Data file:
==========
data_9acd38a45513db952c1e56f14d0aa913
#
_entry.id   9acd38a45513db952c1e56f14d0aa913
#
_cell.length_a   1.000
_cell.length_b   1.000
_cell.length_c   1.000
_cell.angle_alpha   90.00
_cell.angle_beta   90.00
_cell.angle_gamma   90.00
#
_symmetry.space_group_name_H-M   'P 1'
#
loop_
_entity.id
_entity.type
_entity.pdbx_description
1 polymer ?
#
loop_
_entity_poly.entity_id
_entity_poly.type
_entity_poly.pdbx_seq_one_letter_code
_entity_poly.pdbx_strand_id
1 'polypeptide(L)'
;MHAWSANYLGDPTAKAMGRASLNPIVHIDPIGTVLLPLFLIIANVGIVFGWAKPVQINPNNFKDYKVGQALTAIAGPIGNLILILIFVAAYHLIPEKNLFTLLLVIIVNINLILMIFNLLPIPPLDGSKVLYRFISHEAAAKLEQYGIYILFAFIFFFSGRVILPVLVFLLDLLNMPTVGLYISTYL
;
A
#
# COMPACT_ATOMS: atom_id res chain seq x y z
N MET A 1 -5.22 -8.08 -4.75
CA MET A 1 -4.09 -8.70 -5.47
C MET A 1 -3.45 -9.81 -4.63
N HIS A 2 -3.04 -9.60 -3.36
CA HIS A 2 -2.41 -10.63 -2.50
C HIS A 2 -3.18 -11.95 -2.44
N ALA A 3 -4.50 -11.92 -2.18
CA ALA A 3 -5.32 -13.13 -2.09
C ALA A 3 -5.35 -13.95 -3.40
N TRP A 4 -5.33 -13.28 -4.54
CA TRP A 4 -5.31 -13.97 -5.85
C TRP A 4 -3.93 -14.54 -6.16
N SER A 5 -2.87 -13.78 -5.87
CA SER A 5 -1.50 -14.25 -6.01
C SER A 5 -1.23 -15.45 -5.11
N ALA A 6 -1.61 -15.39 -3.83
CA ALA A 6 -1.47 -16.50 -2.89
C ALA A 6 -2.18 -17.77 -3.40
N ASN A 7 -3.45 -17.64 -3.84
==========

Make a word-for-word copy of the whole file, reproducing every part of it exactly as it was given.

data_9acd38a45513db952c1e56f14d0aa913
#
_entry.id   9acd38a45513db952c1e56f14d0aa913
#
_cell.length_a   1.000
_cell.length_b   1.000
_cell.length_c   1.000
_cell.angle_alpha   90.00
_cell.angle_beta   90.00
_cell.angle_gamma   90.00
#
_symmetry.space_group_name_H-M   'P 1'
#
loop_
_entity.id
_entity.type
_entity.pdbx_description
1 polymer ?
#
loop_
_entity_poly.entity_id
_entity_poly.type
_entity_poly.pdbx_seq_one_letter_code
_entity_poly.pdbx_strand_id
1 'polypeptide(L)'
;MHAWSANYLGDPTAKAMGRASLNPIVHIDPIGTVLLPLFLIIANVGIVFGWAKPVQINPNNFKDYKVGQALTAIAGPIGNLILILIFVAAYHLIPEKNLFTLLLVIIVNINLILMIFNLLPIPPLDGSKVLYRFISHEAAAKLEQYGIYILFAFIFFFSGRVILPVLVFLLDLLNMPTVGLYISTYL
;
A
#
# COMPACT_ATOMS: atom_id res chain seq x y z
N MET A 1 -5.22 -8.08 -4.75
CA MET A 1 -4.09 -8.70 -5.47
C MET A 1 -3.45 -9.81 -4.63
N HIS A 2 -3.04 -9.60 -3.36
CA HIS A 2 -2.41 -10.63 -2.50
C HIS A 2 -3.18 -11.95 -2.44
N ALA A 3 -4.50 -11.92 -2.18
CA ALA A 3 -5.32 -13.13 -2.09
C ALA A 3 -5.35 -13.95 -3.40
N TRP A 4 -5.33 -13.28 -4.54
CA TRP A 4 -5.31 -13.97 -5.85
C TRP A 4 -3.93 -14.54 -6.16
N SER A 5 -2.87 -13.78 -5.87
CA SER A 5 -1.50 -14.25 -6.01
C SER A 5 -1.23 -15.45 -5.11
N ALA A 6 -1.61 -15.39 -3.83
CA ALA A 6 -1.47 -16.50 -2.89
C ALA A 6 -2.18 -17.77 -3.40
N ASN A 7 -3.45 -17.64 -3.84